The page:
4. Now the suits in this case were not either suits or proceedings instituted before the commencement of the 1955 Act. Nor are they proceedings by way of appeal or revision in suits or proceedings instituted before the commencement of the 1955 Act. So the only question is whether they are proceedings otherwise arising from suits or proceedings instituted before the commencement of the 1955 Act. The argument on behalf of the petitioner is that as the claim petition out of which these suits arise, arose out of a money suit (O.S. No. 96 of 1943) this would come under Section 87 (2). That suit it must be remembered was a money suit. A claim petition does necessarily arise from a money suit. Execution proceedings, of course, might arise from a money suit and there may be a claim petition in execution proceedings where properties are sought to be attached. Therefore, while a claim petition might be said to arise from execution proceeding it cannot be said to arise from the suit itself, especially whore it is a money suit. We are concerned only with the question as to what the present suits arise out of. They arise out of only the claim petition. That is the purport of the decision of Ramachandra Iyer, C.J., in Meenakshisundara v. Narayanaswami I.L.R. (1965) Mad. 90 : (1965) 2 M.L.J. 449. On behalf of the petitioner reference was made to the decision in Ganga v. Sundram : AIR1956Mad597 , to which reference is made by Ramachandra Iyer, J., (as he then was) in Chakravarthl v. Collector of Madras I.L.R. (1960) Mad. 954, The decision in Ganga v. Sundaram : AIR1956Mad597 , related to the question whether a copy application in a suit disposed of before the coming into force of the 1955 Court-fees Act could be said to be a proceeding otherwise arising from a suit or proceedings instituted before the commencement of 1955 Court-fees Act and it was held that it was. It is unnecessary to stress the fact that either a copy application or an execution petition in a suit instituted before the commencement of the 1955 Act is certainly a proceeding arising from a suit instituted before that Act. That decision cannot be used as authority for any purpose other than the question which is actually decided. I may also refer in this connection to a decision in In re Abdul Gafoor (1957) 2 An. W.R. 349 : A.I.R. 1958 A.P. 267. Though that was a case relating to a writ the principle of that decision is very important. It is there observed that what is contemplated by the expression ' a proceeding arising otherwise ' is that the proceeding, though not in the nature of appeal or revision, must nevertheless indicate the legal pursuit of remedy connected with the lis so that by its very nature, it may be an off-shoot of the suit or proceeding previously instituted. A claim petition is in no way connected with the Us of the original suit in the execution proceedings in respect of which the claim petition arises, nor does a claim petition arise by its very nature as an off-shoot of a money suit. There is therefore no justification for holding that a suit under Order 21, Rule 63, arises out of the original suit in the execution proceedings in which a claim petition is filed. Such a suit arises only out of the claim petition or at the most from the execution proceedings in which the claim petition is filed and certainly not from the earlier money suit. I therefore agree with respect with the decision of Ramachandra Iyer, C.J., in Meenaskshisundara v. Narayanaswami I.L.R. (1965) Mad. 90 : (1965) 2 M.L.J. 449, and hold that there is no conflict between that decision and any of the decisions referred to on behalf of the petitioner and there is therefore no need to refer the question to a Bench.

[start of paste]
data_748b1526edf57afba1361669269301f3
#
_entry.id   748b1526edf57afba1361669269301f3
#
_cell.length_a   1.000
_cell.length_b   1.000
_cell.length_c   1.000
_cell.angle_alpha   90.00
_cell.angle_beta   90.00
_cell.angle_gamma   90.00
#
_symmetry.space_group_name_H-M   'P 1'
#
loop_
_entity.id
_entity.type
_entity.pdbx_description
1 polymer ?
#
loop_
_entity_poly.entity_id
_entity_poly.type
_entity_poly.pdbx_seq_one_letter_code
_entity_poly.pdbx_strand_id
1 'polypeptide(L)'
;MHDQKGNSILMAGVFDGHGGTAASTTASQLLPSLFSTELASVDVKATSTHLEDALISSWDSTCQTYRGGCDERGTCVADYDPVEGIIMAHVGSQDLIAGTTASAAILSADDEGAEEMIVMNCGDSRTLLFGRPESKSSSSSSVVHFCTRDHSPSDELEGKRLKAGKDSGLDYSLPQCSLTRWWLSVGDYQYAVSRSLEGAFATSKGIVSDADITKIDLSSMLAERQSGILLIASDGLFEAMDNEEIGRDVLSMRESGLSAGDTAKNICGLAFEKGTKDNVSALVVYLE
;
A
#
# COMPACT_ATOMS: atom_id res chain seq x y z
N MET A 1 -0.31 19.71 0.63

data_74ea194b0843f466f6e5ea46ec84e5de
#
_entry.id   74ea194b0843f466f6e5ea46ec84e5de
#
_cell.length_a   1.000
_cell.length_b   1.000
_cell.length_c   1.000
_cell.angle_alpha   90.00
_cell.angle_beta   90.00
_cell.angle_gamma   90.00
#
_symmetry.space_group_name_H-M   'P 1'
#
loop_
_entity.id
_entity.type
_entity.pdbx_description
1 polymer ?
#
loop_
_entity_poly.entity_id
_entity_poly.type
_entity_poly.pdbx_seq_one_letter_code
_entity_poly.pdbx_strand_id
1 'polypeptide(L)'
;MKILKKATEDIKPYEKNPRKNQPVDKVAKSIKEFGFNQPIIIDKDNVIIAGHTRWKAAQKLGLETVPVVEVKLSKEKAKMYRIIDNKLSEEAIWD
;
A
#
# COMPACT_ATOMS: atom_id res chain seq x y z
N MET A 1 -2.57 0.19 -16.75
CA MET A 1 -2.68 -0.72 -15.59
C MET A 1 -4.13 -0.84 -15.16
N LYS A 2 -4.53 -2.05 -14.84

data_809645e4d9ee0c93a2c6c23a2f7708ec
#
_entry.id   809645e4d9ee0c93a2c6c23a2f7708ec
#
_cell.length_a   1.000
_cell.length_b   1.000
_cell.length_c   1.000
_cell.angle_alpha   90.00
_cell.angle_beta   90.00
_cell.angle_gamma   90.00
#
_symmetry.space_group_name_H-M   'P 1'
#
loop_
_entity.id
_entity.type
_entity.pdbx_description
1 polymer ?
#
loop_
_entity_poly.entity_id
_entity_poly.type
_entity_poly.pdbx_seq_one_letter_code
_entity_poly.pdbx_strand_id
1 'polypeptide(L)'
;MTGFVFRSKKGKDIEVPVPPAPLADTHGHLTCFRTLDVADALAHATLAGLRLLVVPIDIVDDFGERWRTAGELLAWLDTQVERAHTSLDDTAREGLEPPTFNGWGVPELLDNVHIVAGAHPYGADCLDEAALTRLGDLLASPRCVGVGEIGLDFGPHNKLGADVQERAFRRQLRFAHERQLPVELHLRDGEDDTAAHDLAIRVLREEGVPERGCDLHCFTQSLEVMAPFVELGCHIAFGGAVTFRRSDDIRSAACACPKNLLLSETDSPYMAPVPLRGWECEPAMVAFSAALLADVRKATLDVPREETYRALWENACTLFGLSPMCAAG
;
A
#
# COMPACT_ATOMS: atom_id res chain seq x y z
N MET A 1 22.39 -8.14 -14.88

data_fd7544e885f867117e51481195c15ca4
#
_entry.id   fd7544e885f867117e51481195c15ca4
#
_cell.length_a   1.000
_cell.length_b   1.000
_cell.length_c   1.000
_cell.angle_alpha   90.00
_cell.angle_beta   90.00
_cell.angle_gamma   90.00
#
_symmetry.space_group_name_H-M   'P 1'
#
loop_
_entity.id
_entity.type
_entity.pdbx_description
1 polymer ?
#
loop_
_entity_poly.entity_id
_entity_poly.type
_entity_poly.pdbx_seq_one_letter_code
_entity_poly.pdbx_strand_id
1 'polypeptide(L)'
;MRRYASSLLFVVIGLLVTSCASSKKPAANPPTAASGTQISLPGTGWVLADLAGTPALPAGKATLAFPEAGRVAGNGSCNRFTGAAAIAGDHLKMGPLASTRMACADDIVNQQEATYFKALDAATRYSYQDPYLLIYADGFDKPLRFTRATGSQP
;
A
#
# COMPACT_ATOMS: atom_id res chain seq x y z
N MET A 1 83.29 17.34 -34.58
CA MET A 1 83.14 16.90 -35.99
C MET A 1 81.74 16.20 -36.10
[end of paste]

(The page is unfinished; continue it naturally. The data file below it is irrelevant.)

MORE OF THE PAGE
5. The three revision petitions are therefore dismissed. Time for payment of Court-fee six weeks from the date of receipt of the order in the lower Court.